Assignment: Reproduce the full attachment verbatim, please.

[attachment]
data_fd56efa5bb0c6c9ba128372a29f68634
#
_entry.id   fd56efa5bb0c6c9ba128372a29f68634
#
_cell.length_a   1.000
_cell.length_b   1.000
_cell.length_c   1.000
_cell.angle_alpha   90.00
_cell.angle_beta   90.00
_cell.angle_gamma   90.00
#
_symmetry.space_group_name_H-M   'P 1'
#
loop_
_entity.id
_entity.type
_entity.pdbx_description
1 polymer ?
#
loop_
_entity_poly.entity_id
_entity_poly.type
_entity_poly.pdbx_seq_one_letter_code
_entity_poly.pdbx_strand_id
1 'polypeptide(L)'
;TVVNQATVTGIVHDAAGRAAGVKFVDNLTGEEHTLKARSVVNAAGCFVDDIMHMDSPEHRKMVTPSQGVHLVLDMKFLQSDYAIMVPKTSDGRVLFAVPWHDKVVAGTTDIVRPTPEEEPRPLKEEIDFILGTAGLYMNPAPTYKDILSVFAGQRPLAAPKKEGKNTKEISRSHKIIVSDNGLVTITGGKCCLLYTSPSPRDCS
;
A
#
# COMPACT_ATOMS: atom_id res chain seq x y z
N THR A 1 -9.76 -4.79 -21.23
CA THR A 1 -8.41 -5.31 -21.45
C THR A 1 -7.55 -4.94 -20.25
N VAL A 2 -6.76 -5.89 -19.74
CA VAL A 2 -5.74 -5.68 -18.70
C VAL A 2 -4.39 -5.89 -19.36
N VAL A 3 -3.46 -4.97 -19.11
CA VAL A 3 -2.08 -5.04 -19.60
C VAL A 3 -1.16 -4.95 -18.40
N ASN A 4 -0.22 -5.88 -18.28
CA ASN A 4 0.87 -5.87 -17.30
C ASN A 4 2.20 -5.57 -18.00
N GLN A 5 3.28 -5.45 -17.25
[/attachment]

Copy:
data_fd56efa5bb0c6c9ba128372a29f68634
#
_entry.id   fd56efa5bb0c6c9ba128372a29f68634
#
_cell.length_a   1.000
_cell.length_b   1.000
_cell.length_c   1.000
_cell.angle_alpha   90.00
_cell.angle_beta   90.00
_cell.angle_gamma   90.00
#
_symmetry.space_group_name_H-M   'P 1'
#
loop_
_entity.id
_entity.type
_entity.pdbx_description
1 polymer ?
#
loop_
_entity_poly.entity_id
_entity_poly.type
_entity_poly.pdbx_seq_one_letter_code
_entity_poly.pdbx_strand_id
1 'polypeptide(L)'
;TVVNQATVTGIVHDAAGRAAGVKFVDNLTGEEHTLKARSVVNAAGCFVDDIMHMDSPEHRKMVTPSQGVHLVLDMKFLQSDYAIMVPKTSDGRVLFAVPWHDKVVAGTTDIVRPTPEEEPRPLKEEIDFILGTAGLYMNPAPTYKDILSVFAGQRPLAAPKKEGKNTKEISRSHKIIVSDNGLVTITGGKCCLLYTSPSPRDCS
;
A
#
# COMPACT_ATOMS: atom_id res chain seq x y z
N THR A 1 -9.76 -4.79 -21.23
CA THR A 1 -8.41 -5.31 -21.45
C THR A 1 -7.55 -4.94 -20.25
N VAL A 2 -6.76 -5.89 -19.74
CA VAL A 2 -5.74 -5.68 -18.70
C VAL A 2 -4.39 -5.89 -19.36
N VAL A 3 -3.46 -4.97 -19.11
CA VAL A 3 -2.08 -5.04 -19.60
C VAL A 3 -1.16 -4.95 -18.40
N ASN A 4 -0.22 -5.88 -18.28
CA ASN A 4 0.87 -5.87 -17.30
C ASN A 4 2.20 -5.57 -18.00
N GLN A 5 3.28 -5.45 -17.25